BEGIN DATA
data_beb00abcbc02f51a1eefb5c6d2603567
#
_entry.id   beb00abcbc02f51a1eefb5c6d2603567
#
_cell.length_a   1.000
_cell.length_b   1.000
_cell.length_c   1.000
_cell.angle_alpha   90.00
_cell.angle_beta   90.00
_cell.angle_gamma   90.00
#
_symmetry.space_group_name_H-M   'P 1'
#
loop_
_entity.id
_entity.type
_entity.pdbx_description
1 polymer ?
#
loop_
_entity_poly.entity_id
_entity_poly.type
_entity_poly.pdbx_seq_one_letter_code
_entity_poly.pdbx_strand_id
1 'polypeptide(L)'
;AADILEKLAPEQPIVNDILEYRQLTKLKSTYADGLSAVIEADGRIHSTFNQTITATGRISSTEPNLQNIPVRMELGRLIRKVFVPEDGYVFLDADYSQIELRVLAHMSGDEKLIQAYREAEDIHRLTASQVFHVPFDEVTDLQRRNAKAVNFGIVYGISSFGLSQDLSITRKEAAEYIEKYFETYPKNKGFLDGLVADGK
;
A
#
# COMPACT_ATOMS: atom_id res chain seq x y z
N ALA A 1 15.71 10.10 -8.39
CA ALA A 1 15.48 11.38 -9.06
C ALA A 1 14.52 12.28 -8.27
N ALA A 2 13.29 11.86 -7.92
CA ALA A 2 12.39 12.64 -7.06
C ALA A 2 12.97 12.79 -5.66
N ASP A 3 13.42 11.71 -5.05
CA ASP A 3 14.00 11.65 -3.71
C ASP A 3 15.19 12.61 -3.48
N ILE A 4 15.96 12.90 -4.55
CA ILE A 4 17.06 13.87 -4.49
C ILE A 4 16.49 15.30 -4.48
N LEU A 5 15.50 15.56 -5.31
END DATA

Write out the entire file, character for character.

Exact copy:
data_beb00abcbc02f51a1eefb5c6d2603567
#
_entry.id   beb00abcbc02f51a1eefb5c6d2603567
#
_cell.length_a   1.000
_cell.length_b   1.000
_cell.length_c   1.000
_cell.angle_alpha   90.00
_cell.angle_beta   90.00
_cell.angle_gamma   90.00
#
_symmetry.space_group_name_H-M   'P 1'
#
loop_
_entity.id
_entity.type
_entity.pdbx_description
1 polymer ?
#
loop_
_entity_poly.entity_id
_entity_poly.type
_entity_poly.pdbx_seq_one_letter_code
_entity_poly.pdbx_strand_id
1 'polypeptide(L)'
;AADILEKLAPEQPIVNDILEYRQLTKLKSTYADGLSAVIEADGRIHSTFNQTITATGRISSTEPNLQNIPVRMELGRLIRKVFVPEDGYVFLDADYSQIELRVLAHMSGDEKLIQAYREAEDIHRLTASQVFHVPFDEVTDLQRRNAKAVNFGIVYGISSFGLSQDLSITRKEAAEYIEKYFETYPKNKGFLDGLVADGK
;
A
#
# COMPACT_ATOMS: atom_id res chain seq x y z
N ALA A 1 15.71 10.10 -8.39
CA ALA A 1 15.48 11.38 -9.06
C ALA A 1 14.52 12.28 -8.27
N ALA A 2 13.29 11.86 -7.92
CA ALA A 2 12.39 12.64 -7.06
C ALA A 2 12.97 12.79 -5.66
N ASP A 3 13.42 11.71 -5.05
CA ASP A 3 14.00 11.65 -3.71
C ASP A 3 15.19 12.61 -3.48
N ILE A 4 15.96 12.90 -4.55
CA ILE A 4 17.06 13.87 -4.49
C ILE A 4 16.49 15.30 -4.48
N LEU A 5 15.50 15.56 -5.31